Modern quilts require modern quilt care. From choosing your fabrics, to a life of cozy snuggling, proper maintenance ensures your quilt will last from generation to generation. Most modern quilts are created for functionality and will at some point be washed. Invisible dirt builds up on the fibers and a quick Soak will remove dirt, refresh colors and revitalize your quilt. From the most delicate vintage fibers to resilient cotton prints, be sure to learn as much as you can about the fabric origin. Find out things like where it comes from, what kind of dye was used, any special care instructions and anything else that will help in deciding how to care for the fabric.
Washing your fabrics before you cut or sew is important. From pre-shrinking, to removing sizing, pre-washed fabrics make quilting easier. It’s important to use only washable fabrics in functional quilts. If you can’t wash the fabric, you shouldn’t include it in a quilt. Keep that precious fabric for quilt art, wall hangings or decorative pieces. Our general rule is that if you can get the fabric wet, you can Soak it, ensuring a clean, cozy quilt for life.
Pre-wash your fabric. Even commercial quilting cottons are better off pre-washed. Smaller cuts such as jelly rolls, layer cakes and hexies should not be pre-washed. They are delicately sized, and washing them before using them will distort them. You can wash fat quarters, or larger.
Test for color fastness and shrinkage, if necessary. If the color doesn’t bleed, carry on. Some fabrics that have “do not wash” warnings can still be hand washed with Soak due to the delicate formula, minimal agitation and cool water. If the fabric you have chosen absolutely cannot get wet, be sure to use it for a project that will require minimal cleaning as it will be difficult to care for it.
Pre-washing can be done by hand or machine. We recommend pre-washing and drying your fabric in the machine, if your finished quilt is destined for a loving home, and future washes. Baby quilts for example, will be machine washed many times.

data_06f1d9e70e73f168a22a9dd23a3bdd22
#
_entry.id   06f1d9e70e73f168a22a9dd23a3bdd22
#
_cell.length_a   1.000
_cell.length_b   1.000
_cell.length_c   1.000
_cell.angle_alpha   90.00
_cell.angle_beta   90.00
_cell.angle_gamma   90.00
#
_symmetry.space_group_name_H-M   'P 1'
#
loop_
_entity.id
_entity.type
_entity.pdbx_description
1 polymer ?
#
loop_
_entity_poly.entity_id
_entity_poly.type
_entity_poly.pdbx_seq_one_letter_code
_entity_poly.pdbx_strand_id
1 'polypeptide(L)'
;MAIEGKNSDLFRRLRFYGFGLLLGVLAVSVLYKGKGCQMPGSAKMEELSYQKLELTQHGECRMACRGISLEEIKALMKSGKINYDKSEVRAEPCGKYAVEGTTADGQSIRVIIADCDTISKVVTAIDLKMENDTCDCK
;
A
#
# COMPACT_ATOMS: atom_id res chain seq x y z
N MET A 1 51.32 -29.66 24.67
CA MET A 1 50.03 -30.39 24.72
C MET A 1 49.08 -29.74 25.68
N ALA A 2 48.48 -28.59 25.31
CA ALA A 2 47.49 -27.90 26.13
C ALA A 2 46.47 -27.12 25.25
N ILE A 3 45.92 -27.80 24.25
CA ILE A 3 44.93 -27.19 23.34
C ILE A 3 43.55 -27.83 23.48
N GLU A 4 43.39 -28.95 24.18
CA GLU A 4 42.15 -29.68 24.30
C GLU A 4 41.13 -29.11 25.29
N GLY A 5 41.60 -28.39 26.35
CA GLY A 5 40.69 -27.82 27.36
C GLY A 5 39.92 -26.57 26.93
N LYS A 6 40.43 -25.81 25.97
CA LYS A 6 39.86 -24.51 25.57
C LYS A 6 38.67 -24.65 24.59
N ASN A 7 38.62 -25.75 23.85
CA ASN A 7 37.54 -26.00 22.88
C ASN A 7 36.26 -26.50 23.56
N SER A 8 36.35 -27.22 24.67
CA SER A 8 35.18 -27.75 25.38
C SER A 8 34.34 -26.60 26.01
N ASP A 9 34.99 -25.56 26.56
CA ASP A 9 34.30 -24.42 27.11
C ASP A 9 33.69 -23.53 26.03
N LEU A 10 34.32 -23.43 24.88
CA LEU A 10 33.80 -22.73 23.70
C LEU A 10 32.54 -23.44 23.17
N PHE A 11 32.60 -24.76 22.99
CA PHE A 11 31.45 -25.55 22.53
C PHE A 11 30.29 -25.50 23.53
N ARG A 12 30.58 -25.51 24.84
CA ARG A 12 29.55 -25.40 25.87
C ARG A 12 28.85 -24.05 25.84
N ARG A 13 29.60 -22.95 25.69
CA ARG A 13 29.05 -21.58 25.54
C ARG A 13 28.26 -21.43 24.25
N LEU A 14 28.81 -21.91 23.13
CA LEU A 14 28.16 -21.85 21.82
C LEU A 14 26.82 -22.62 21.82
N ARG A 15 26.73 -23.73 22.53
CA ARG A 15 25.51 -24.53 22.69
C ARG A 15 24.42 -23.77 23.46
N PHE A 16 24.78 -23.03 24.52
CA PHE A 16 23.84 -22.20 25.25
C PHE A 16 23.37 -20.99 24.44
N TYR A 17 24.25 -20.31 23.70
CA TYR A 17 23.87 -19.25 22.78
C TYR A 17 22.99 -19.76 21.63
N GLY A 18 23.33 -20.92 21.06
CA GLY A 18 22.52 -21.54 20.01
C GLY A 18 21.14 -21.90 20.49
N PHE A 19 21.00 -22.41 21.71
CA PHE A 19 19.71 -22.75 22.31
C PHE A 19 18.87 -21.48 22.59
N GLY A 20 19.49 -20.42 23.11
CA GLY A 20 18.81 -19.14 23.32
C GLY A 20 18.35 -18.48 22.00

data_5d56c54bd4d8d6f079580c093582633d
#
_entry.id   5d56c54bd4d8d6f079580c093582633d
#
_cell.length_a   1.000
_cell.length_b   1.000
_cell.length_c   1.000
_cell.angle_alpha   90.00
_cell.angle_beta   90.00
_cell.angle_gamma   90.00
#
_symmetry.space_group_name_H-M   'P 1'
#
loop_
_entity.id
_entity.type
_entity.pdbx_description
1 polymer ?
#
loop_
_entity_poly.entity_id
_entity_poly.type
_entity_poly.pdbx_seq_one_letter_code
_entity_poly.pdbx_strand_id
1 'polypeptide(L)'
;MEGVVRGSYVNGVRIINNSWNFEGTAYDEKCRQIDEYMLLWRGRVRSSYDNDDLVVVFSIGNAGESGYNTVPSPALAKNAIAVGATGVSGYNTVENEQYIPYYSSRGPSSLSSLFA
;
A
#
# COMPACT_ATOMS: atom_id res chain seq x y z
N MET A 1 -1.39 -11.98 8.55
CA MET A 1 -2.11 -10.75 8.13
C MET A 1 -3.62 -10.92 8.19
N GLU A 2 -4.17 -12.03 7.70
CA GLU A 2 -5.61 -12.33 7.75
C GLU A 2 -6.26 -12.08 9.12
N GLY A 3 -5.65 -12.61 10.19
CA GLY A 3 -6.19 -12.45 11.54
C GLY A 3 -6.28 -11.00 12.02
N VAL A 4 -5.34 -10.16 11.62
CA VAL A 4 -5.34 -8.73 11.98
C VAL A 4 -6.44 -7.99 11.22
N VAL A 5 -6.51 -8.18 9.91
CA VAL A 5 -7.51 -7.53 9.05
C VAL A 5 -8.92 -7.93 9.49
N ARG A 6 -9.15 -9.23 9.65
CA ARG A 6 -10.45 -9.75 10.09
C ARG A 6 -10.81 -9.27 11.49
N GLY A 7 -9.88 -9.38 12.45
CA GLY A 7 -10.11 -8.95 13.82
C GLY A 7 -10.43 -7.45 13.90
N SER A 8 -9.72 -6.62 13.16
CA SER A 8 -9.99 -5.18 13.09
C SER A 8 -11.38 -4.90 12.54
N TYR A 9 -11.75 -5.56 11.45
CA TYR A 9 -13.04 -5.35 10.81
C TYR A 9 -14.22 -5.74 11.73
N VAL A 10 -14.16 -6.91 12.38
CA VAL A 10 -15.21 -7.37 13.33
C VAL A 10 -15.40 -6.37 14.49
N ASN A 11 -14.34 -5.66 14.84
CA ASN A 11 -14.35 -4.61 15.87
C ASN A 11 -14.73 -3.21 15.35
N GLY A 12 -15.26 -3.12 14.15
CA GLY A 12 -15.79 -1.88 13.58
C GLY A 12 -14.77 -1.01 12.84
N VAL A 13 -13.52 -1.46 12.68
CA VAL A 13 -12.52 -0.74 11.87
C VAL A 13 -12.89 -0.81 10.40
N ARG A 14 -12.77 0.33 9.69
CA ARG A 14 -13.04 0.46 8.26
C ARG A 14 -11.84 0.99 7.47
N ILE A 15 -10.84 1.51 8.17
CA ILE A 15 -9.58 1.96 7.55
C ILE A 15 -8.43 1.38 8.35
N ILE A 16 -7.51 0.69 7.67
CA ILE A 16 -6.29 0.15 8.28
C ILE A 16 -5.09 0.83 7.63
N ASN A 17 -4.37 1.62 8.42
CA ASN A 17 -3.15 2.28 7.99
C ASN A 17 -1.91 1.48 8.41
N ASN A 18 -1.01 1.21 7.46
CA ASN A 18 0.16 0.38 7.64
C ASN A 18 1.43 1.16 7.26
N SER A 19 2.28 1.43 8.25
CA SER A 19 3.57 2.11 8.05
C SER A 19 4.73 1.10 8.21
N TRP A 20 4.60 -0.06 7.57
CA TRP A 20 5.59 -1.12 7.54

Washing your quilt
Using a sink or basin, fill with enough cool water to have it flow freely around the fabric you are washing. Using enough water will ensure the dirt will be lifted out of the fibers and trapped in the water. If you are uncertain of the origin of your fabrics, separate lights from darks.
Use about a teaspoon of Soak or any delicate fiber wash, to every gallon of water. No-rinse formulas have low suds and may give the illusion that you are not using enough. You are. Be sure to only use the recommended amount when soaking your fibers. When you hand wash fabrics, you may see more dirt and over-dye than you’d expect. This happens in the machine too, you just don’t see it there. Fear not, over dye release is okay, and removing invisible dirt is your objective.
For machine washing, use Soak as you would a regular gentle detergent. Wash on the delicate or cool cycle. Remove the fabric to dry immediately after the washing cycle is complete.
To air dry, use a towel to gently roll up the fabric to help press out extra moisture. Lay the fabric down where air can flow from both sides, on a floor or bed covered in towels. Air dry outside if possible, on a flat clean surface. As mentioned, if your quilt will be machine washed and dryed when complete, you can dry your fabric in the dryer. During the pre-wash process, we recommend removing the fabric from the dryer while it’s slightly damp. This makes drying/ ironing easier. Finished quilts can be dryed in the machine. If you’ve used a batting that has shrinkage, you’ll get a nicely textured quilt.
Once your project is completely dry, store your quilt in a cool, dry area away from light. Remember to unfold and refold your quilts on a regular basis. Refold quilts in a different way, to avoid stretching the cotton on the fold line. A shelf in your closet is a good place to store your quilts, safe from dust. In the basement or attic may become too humid and cause molding. If you have animals who love your quilts as much as people, be sure to remove build-ups of hair on an ongoing basis, especially before storage.
The best place to store the beautiful quilts you’ve made and acquired is on a bed, on the sofa, on a wall or in a cozy place in your home. Places where they will be used, loved and admired. If you have a larger collection, rotate quilts, so they are moving from in-use to storage. Proper quilt care ensures your quilts will last the test of time, so you, your family, friends and future generations can enjoy your labor of love.